Falling from the Sky
Release year: 2009
Run time: 145 mins
Film type: Documentary
A little-known place, Suining County, lies directly in the path of falling debris from the Xichang Satellite Launching Base— one of the three satellite launching bases in China. In the 20 years since 1990, Suining has been visited by those the dangerous “aliens” from the skies on 10 occasions. The wreckage smashes into the tranquil lives of the 160,000 impoverished inhabitants of the landing area.
2008 is China’s “Olympic Year” as well as its “Space Year”. While the people of Suining eagerly await the Olympic Games like their fellow countrymen and are proud of the development of their nation, especially in the field of space exploration, they have still had to endure the fate of missile wreckage falling on their heads.
This is the latest version of the film, revised and edited in 2016 from the 2009 original. In addition to about 20 minutes additional content, the latest version includes a new list of the Rocket Debris Falling Areas in China, and a short video of the explosion, disintegration and falling of debris from the sky, shot by a local villager.
ZHANG Zanbo is an independent documentary director and a non-fiction writer. His films include: Falling from the Sky (2009), A Song of Love, Maybe (2010), The Interceptor from My Hometown (2011), The Road (2015), Beijing Green Lands (2023), A Visitor to the Spring Hill (2023), and A Spring Tour Scene (2023). His non-fiction book The Road was published in traditional Chinese by Gusa Publishing in August 2014. In November 2015, the book was published in simplified Chinese with a different title by Guangxi Normal University Press. Approximately two months later, the book was pulled from the shelves by the State Administration of Press, Publication, Radio, Film and Television (now called the National Radio and Television Administration). His latest non-fiction book Landscape and Cage: A Game of Desire on the Inner Mongolian Grasslands (provisional title), completed in 2022, is in the process of publication.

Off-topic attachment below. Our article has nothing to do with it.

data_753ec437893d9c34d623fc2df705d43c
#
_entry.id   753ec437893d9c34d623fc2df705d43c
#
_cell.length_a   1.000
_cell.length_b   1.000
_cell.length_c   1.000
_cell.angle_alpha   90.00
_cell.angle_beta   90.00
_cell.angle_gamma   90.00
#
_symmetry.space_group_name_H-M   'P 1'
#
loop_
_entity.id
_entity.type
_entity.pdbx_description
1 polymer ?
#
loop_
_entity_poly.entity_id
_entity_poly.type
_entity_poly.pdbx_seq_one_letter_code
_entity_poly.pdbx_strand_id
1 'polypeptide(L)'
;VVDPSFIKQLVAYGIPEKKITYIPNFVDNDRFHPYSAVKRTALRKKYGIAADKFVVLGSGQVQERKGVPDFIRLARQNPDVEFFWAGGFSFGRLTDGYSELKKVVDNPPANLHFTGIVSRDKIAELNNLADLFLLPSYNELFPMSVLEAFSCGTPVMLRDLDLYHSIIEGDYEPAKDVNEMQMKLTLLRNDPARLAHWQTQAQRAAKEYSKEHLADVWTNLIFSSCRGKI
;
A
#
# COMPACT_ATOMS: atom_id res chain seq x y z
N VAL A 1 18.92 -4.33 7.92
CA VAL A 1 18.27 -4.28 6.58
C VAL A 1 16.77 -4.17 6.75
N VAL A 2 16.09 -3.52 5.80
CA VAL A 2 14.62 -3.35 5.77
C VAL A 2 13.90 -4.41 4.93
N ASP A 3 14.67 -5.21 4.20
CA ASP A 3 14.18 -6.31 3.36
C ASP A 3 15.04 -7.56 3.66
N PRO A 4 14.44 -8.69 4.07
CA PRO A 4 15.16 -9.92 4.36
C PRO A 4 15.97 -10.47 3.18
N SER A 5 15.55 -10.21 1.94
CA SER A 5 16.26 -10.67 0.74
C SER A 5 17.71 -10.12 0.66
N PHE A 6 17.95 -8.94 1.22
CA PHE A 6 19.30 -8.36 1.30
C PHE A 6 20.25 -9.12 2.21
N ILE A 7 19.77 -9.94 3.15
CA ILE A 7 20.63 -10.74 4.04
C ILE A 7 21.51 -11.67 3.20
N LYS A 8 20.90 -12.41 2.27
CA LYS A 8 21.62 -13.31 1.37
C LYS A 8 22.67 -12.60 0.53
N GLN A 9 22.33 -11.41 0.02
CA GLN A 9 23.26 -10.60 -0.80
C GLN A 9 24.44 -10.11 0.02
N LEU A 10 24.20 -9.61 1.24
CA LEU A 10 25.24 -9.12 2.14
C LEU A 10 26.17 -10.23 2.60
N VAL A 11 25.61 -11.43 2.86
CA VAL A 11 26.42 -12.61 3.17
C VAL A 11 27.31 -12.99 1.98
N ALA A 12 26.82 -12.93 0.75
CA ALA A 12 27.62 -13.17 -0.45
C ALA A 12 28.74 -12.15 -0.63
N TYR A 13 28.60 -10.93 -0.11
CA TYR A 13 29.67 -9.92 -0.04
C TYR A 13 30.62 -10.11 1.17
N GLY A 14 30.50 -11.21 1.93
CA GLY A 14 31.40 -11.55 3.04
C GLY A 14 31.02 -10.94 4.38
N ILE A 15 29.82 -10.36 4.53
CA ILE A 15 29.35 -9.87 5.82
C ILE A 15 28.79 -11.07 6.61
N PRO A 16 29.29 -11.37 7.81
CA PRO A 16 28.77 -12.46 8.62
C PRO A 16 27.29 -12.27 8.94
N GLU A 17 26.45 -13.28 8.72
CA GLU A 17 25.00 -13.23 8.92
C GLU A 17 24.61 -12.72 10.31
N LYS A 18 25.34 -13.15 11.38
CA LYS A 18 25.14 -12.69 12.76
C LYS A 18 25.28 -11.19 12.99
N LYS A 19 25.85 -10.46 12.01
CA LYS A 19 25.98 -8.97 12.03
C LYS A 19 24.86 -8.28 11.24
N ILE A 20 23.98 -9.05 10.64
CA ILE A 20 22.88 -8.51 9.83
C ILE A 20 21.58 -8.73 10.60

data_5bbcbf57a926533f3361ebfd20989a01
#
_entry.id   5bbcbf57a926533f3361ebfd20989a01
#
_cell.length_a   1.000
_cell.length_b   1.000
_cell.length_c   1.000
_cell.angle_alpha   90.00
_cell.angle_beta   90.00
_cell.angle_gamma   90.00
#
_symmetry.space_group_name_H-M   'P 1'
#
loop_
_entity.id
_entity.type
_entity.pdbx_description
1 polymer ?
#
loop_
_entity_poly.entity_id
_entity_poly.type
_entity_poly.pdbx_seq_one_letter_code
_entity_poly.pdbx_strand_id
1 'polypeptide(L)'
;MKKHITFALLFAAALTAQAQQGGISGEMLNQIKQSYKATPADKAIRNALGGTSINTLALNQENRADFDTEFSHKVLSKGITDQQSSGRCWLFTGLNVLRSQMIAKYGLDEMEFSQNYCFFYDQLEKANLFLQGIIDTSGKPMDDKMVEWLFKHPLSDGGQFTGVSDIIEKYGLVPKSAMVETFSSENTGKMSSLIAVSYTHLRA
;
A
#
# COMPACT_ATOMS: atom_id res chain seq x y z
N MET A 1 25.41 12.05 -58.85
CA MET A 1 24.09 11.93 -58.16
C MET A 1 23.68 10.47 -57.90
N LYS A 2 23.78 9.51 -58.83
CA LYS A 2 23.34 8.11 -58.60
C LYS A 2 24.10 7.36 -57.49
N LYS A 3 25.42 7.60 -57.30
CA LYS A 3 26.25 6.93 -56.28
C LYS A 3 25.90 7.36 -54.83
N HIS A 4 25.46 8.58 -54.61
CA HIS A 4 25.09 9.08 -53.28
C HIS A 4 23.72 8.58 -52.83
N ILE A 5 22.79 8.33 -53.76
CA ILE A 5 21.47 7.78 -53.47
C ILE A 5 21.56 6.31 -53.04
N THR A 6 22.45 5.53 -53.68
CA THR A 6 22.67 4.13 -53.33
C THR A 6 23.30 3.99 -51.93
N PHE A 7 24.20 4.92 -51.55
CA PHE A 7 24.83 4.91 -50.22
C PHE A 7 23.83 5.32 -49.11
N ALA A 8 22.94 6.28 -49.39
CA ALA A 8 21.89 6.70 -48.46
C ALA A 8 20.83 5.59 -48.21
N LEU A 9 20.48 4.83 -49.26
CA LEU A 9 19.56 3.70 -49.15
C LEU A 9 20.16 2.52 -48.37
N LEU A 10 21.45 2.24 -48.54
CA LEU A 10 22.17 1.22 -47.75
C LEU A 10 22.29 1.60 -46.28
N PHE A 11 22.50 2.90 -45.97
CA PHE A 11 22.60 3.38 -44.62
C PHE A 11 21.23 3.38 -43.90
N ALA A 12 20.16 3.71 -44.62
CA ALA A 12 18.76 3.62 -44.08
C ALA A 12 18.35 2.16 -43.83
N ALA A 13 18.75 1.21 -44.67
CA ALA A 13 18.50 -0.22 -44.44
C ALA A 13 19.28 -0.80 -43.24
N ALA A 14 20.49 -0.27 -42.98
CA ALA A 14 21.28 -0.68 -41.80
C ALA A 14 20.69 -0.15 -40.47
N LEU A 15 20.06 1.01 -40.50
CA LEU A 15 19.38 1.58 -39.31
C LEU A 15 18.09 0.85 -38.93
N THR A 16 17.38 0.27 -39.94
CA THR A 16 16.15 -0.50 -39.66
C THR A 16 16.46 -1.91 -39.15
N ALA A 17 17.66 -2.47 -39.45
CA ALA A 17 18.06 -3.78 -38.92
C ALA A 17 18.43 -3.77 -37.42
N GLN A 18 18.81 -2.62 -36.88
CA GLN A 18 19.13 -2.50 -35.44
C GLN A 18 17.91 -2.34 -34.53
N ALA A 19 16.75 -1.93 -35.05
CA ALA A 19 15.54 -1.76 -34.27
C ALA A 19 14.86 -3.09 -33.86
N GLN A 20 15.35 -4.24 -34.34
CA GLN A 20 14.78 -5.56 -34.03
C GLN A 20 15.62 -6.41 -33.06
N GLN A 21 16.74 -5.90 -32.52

Falling from the Sky aims to represent life in the magical yet real area of Suining, and wishes to raise awareness and concern in our homeland for individual lives subsisting under the will of the nation.
The title Falling from the Sky not only refers to the debris in the film; it is an allusion to fate, something that befalls these people. Moreover, its meaning can be extended to point to a kind of heavenly destiny looming over their heads, hinting not only at the physical sky, but also the ancient Chinese concept of the “mandate of heaven”, the will of the nation.
Thus, despite its remoteness, the Suining captured by the film is somehow much closer to the “real” China than the 2008 Olympics or the Shenzhou 7 spaceship.